Melbourne ranked 10th most liveable city, but what does it mean?

This year, Melbourne was the only Australian city to take a top-10 spot in the Economist Intelligence Unit liveable cities index, sharing tenth place with Osaka. But how meaningful are these rankings?

The Economist Intelligence Unit (EIU) liveable cities index is often reported as a definitive ranking of city liveability, but according to the Director of the Australian Urban Observatory, Associate Professor Melanie Davern, the ranking does little to reflect the experience of city residents.

“The one benefit of this list is that it does get people talking about city liveability and I think that is a good thing, but the objectives behind the EIU are quite different to ours at the Australian Urban Observatory (AUO),” A/Prof Davern said.

“The EIU was developed to estimate the costs of executive re-location and has been used ever since to compare the liveability of whole cities. Our aim with the AUO is to understand the liveability of neighbourhoods and suburbs within a city, understand where liveability strengths and weaknesses are and to take appropriate action and planning that will improve the liveability of areas and address health inequities.”

According to A/Prof Davern, although Melbourne is a liveable city, the reality is more nuanced than the EIU ranking suggests. “Not everywhere in Melbourne performs so well and our ever-expanding growth areas are a perfect example.  We need to move on from these inter-city comparisons and think more deliberately about intra-city results and use evidence to lift liveability where it’s needed most.”

Since 2020, the Australian Urban Observatory, based at the Centre for Urban Research, has made available liveability indicators for Australia’s 21 most populous cities. Based on years of research, the AUO uses indicators of social infrastructure, transport, access to food, access to alcohol, public open space, employment, and housing to determine liveability.

“We work to a clear definition of liveability developed by a team of experts and our major objective is to connect the understanding of liveability to the social determinants of health and urban planning – because how we design our cities has a huge influence on people’s health.”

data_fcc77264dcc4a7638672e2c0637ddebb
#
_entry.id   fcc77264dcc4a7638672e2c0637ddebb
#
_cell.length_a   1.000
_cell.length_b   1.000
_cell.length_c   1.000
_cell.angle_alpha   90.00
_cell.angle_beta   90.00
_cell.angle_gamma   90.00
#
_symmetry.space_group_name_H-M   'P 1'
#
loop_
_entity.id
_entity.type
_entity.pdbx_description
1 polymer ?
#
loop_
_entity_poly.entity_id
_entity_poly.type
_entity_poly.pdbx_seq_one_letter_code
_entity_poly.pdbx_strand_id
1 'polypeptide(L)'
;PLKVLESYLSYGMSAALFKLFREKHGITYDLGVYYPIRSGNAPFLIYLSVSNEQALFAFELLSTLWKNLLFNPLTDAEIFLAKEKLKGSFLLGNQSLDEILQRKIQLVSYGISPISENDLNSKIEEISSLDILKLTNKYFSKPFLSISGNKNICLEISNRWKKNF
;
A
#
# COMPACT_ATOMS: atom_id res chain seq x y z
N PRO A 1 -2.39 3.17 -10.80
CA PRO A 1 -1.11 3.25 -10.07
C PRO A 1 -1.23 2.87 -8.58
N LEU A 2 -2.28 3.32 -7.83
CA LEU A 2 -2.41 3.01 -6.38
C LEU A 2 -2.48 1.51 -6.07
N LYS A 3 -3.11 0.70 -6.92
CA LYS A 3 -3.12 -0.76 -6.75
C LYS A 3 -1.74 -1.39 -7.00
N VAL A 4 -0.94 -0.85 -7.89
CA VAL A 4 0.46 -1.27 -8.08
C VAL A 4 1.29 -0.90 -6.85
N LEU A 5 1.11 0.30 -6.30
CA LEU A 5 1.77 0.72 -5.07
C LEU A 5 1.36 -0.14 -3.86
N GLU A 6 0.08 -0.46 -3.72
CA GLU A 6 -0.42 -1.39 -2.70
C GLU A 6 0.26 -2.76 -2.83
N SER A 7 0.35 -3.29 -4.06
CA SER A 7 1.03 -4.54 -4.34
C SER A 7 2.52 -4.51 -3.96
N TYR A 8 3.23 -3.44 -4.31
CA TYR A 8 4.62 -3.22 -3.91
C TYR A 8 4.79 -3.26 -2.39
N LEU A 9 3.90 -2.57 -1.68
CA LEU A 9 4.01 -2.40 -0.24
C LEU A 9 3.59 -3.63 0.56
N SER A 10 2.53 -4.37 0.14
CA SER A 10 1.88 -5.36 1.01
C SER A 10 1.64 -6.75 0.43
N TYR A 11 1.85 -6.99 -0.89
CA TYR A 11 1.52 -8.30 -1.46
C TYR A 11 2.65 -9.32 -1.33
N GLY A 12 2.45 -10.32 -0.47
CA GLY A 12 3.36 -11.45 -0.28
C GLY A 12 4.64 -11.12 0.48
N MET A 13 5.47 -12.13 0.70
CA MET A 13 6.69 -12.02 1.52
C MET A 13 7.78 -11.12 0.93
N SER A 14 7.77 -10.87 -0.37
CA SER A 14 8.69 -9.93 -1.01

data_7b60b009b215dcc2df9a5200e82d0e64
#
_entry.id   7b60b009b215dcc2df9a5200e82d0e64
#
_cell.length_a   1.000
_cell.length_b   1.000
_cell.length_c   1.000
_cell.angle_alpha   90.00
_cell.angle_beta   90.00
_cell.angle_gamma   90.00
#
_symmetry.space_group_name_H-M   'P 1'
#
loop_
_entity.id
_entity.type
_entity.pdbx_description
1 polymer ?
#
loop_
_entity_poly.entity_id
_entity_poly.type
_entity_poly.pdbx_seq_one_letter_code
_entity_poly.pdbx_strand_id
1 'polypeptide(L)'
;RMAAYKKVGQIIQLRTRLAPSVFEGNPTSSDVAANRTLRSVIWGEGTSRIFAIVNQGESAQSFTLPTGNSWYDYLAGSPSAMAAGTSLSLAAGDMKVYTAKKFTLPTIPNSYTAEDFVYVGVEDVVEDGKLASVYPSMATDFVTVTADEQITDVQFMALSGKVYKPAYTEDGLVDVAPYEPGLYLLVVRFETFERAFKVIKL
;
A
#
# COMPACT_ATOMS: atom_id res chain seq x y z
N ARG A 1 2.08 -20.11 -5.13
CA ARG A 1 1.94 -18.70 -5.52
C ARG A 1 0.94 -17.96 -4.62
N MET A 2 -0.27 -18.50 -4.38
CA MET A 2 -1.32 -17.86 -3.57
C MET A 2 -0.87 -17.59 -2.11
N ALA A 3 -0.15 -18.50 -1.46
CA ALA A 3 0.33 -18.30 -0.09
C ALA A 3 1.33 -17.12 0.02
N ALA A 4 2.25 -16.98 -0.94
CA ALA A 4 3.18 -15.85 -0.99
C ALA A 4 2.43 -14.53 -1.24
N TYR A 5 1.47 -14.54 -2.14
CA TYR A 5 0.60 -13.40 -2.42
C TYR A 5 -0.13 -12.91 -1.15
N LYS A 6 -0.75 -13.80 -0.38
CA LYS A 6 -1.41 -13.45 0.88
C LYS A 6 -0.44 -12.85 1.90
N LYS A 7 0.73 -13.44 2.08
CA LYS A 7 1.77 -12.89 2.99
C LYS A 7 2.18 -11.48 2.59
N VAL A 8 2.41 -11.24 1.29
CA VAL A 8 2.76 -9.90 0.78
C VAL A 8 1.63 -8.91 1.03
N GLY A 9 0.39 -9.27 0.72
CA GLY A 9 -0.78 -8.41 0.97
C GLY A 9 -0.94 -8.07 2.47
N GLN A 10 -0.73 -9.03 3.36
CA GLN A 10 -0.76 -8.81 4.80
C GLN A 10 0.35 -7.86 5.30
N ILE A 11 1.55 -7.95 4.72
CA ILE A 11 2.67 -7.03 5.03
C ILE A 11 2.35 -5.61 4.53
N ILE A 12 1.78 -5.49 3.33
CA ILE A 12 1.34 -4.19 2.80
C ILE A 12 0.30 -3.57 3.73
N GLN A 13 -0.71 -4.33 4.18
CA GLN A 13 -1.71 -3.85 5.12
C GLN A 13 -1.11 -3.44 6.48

“Where people are born, live, learn, work, play and age (the social determinants of health) can explain up to 50% of health outcomes, including preventable cardiovascular diseases, obesity, diabetes type 2, lung disease, loneliness and depression,” A/Prof Davern explained, “Where a new public transport stop is located, a new park is created or even where a new supermarket is built has a big impact on both physical and mental health and many of these decisions are guided by planning.”

This year, the EIU named Vienna the world’s most liveable city followed by Copenhagen and Zurich. While the EIU index is a global ranking, the AUO is a national resource, and part of a growing international network of urban observatories. It was recently certified by the Global Urban Observatory Network (GUO-Net), convened by UN-Habitat.

“The major objective of the GUO-Net is to enhance the production, access and use of urban data and knowledge, and global agendas such as the 2030 Agenda and the related Sustainable Development Goals (SDGs),” A/Prof Davern said. “Involvement, recognition and certification from the GUO-Net is really valuable in connecting the importance of liveability to sustainability and the 2030 Agenda, and the importance of the SDGs at local, national and international levels.”

“Collaboration with UN-Habitat partners also demonstrates the importance of these issues on an international scale and that liveability is not just about public-relations and marketing but tackling serious global issues.”

While we can assume that the indicators used by the EIU – of stability, culture and environment, education, and healthcare – are important to most people, indicators of liveability presented by the AUO could shift the way people think about liveability.

Perhaps the way we think of liveable cities in the future won’t be based on a list borne of executive relocation costs, but on what research tells us is a city that supports physical, mental and environmental wellbeing.

Story: Jenny Lucy

  • Header image: Yarra River in Melbourne. Image by Cindy Lever from Pixabay